8
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Hepworth, Waring and Waring (2002) mentions that:

In general, electron-withdrawing substituents make the arene more susceptible to reduction, while the opposite applies for electron-donating substituents.

They then go on to say:

Methoxybenzene (anisole) is reduced more rapidly than benzene under Birch conditions. This is an exception to the rule, the reasons for which are not clear.

Why is this the case? Does anyone know of any possible explanations?

enter image description here

Source: Wikipedia Commons

Also, I was thinking, since the methoxy group donates electron density mesomerically to the ortho and para positions, wouldn't it be unfavourable for the carbanion to form that the ortho positions? This seems to happen in the mechanism shown above.

Lastly, I understand that the dispute between whether it is "Mechanism O" or "Mechanism M" was settled a while ago but I've read that the evidence pointing to "Mechanism O" seems to be computational studies and experiments. However, there has yet to be any qualitative explanations, based on chemistry principles and concepts, as to why "Mechanism O" is the one which occurs to a greater extent. I was wondering if anyone knows of any such explanations?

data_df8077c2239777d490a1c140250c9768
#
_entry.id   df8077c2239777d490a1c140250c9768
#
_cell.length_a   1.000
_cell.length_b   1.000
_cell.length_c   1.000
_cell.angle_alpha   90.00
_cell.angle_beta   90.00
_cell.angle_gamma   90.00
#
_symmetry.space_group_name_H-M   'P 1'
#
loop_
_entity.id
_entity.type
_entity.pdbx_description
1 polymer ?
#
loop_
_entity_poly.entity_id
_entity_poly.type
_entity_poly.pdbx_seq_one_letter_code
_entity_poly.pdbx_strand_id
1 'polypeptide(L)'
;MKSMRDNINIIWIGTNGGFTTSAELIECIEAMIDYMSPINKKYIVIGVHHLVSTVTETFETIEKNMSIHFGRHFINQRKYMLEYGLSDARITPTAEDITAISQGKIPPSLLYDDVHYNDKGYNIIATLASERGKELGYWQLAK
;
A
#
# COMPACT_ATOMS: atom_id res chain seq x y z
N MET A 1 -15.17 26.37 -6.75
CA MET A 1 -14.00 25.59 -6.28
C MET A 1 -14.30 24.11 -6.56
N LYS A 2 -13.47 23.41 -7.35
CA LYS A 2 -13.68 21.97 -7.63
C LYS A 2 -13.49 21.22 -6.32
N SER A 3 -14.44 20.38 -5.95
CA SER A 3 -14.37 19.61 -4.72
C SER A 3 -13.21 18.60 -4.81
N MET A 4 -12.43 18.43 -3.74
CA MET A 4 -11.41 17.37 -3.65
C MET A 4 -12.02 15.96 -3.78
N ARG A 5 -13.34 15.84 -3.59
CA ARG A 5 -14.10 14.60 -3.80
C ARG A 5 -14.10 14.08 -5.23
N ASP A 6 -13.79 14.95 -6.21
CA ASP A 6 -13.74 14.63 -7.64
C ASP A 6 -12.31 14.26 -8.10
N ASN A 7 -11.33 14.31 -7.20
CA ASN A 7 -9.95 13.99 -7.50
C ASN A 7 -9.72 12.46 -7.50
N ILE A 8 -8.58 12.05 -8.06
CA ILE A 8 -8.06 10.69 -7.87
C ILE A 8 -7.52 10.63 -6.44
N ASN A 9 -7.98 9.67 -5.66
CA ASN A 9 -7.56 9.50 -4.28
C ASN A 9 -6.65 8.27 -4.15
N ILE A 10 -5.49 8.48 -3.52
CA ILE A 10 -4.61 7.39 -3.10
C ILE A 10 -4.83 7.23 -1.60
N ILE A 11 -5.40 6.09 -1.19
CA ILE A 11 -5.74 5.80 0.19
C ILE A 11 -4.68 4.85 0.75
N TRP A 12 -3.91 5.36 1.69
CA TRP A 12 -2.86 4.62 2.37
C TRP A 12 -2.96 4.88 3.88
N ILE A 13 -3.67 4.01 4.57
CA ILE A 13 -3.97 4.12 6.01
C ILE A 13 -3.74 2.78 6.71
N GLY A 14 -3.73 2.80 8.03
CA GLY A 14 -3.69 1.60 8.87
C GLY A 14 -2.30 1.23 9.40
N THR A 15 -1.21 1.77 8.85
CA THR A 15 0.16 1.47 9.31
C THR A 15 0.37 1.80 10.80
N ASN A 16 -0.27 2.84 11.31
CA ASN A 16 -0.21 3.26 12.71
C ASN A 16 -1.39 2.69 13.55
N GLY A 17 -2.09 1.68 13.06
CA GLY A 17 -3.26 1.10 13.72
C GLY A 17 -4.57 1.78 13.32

Reference

Hepworth, J. D., Waring, D. R., & Waring, M. J. (2002). Aromatic Chemistry. United Kingdom: The Royal Society of Chemistry.

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  • 2
    $\begingroup$ You have very good questions but in my opinion it would be better to split them up. Two of your three questions are research level (which may not actually have an answer!) and fully deserve to stand on their own. $\endgroup$ – orthocresol Feb 18 '18 at 19:37
  • $\begingroup$ @orthocresol I understand the first and third questions are somewhat research-level. I don't really expect complete answers for these questions but I do hope to get some insightful input from some users. As for my second question, I definitely do expect an answer as it is more of a beginner-learning-a-new-topic kind of question. $\endgroup$ – Tan Yong Boon Feb 19 '18 at 1:08
  • $\begingroup$ People can feel free to just answer one of the three questions when responding and I will accept the most comprehensive and insightful of them. $\endgroup$ – Tan Yong Boon Feb 19 '18 at 1:10

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